Since Sonshine was about a year old we’ve been trying to get him to give us stuff. Not love or a kiss, but physical stuff. We wanted him to be able to pick up an object and then place that object in our hands.
It might seem basic, but when you have a nonverbal child that simple action opens a world of possibilities for alternative communication systems. Like, say, PECS. You can’t have a picture exchange communication system without the exchange part.
About a month ago, after Sonshine finished playing with his Pound a Ball, he turned around, handed me the hammer, and then crawled away in search of another toy. The enormity of that simple gesture didn’t hit me until several seconds later. To think that a physical object had passed from his hands to mine without prompting. At the time I thought it was another milestone in the works.
Fast forward to a couple of weeks later when I went to pick up Sonshine from daycare. His speech therapist was running late and while usually she is not there in the afternoons, she was that day. As I entered the room, I saw Sonshine sitting in front of her, pulling PECS cards off of a board and handing them to her in exchange for the toy of his choosing.
When I asked her about it, she told me that he’d been doing this since she started working with him in April, meaning this milestone is not a recent development. As my Mom would say, “what a little pill!”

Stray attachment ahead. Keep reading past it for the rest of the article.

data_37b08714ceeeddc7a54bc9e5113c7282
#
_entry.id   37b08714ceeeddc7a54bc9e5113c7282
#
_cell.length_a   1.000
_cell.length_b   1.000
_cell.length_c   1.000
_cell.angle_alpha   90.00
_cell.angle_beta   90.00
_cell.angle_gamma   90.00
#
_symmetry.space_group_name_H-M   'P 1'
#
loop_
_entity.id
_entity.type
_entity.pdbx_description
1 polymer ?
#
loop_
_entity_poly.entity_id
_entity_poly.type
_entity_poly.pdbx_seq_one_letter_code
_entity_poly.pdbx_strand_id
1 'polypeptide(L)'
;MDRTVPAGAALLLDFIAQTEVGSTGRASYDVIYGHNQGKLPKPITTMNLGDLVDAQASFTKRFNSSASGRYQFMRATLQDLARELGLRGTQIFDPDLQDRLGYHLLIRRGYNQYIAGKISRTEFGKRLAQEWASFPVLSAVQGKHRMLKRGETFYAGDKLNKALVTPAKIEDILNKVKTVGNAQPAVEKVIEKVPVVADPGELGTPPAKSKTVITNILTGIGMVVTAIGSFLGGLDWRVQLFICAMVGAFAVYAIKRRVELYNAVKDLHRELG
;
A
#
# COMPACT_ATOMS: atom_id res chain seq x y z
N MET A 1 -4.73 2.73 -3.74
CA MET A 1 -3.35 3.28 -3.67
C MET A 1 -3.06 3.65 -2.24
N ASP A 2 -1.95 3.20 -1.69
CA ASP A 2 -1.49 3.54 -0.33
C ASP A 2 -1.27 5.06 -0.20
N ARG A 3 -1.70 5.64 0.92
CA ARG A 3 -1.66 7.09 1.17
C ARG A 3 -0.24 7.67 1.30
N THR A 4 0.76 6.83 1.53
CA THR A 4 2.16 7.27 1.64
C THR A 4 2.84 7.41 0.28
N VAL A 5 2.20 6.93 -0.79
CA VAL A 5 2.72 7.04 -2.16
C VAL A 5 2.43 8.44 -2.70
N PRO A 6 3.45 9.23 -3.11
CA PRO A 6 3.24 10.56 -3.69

Well, last weekend I read this post. For a long time we tried using Talk Tablet on the iPad, but we were never successful in developing the app enough to allow any sort of functionality. For one, we could not send it to school with Sonshine because he does not understand the concept of personal property and there would be no way to ensure security of the device. The second problem was that Sonshine never went beyond viewing the iPad as more than just a toy – probably because we were unsuccessful in implementing Talk Tablet into his daily life.
While I do not think Sonshine is age appropriate in his understanding of the world, we still need to give him options for communication. So, Tom and I hunkered down with PowerPoint printouts, a laminater, some scissors, and a whole lot of velcro for a few evenings to make this, Sonshine’s new PECS book.
This, of course, is a picture of the video and game page.
The nice thing is that it can go to school with him, allowing teachers to reinforce communication concepts that we use at home. And well, if cards get lost, we can just print them again. I will also be printing out ASL signs to paste to the other side of each page so that he has three ways to understand a word: by sign, by spoken language, and by picture representation.
I’m hoping that this book will help Sonshine recognize the power of words so that someday we can transition to a much more expansive system like Talk Tablet or another speech app. So far it’s working quite well. He seems to recognize that we want him to remove the cards and give them to us, even if he doesn’t understand what the picture means. That will just take a little time and patience.
But, for now it’s a start.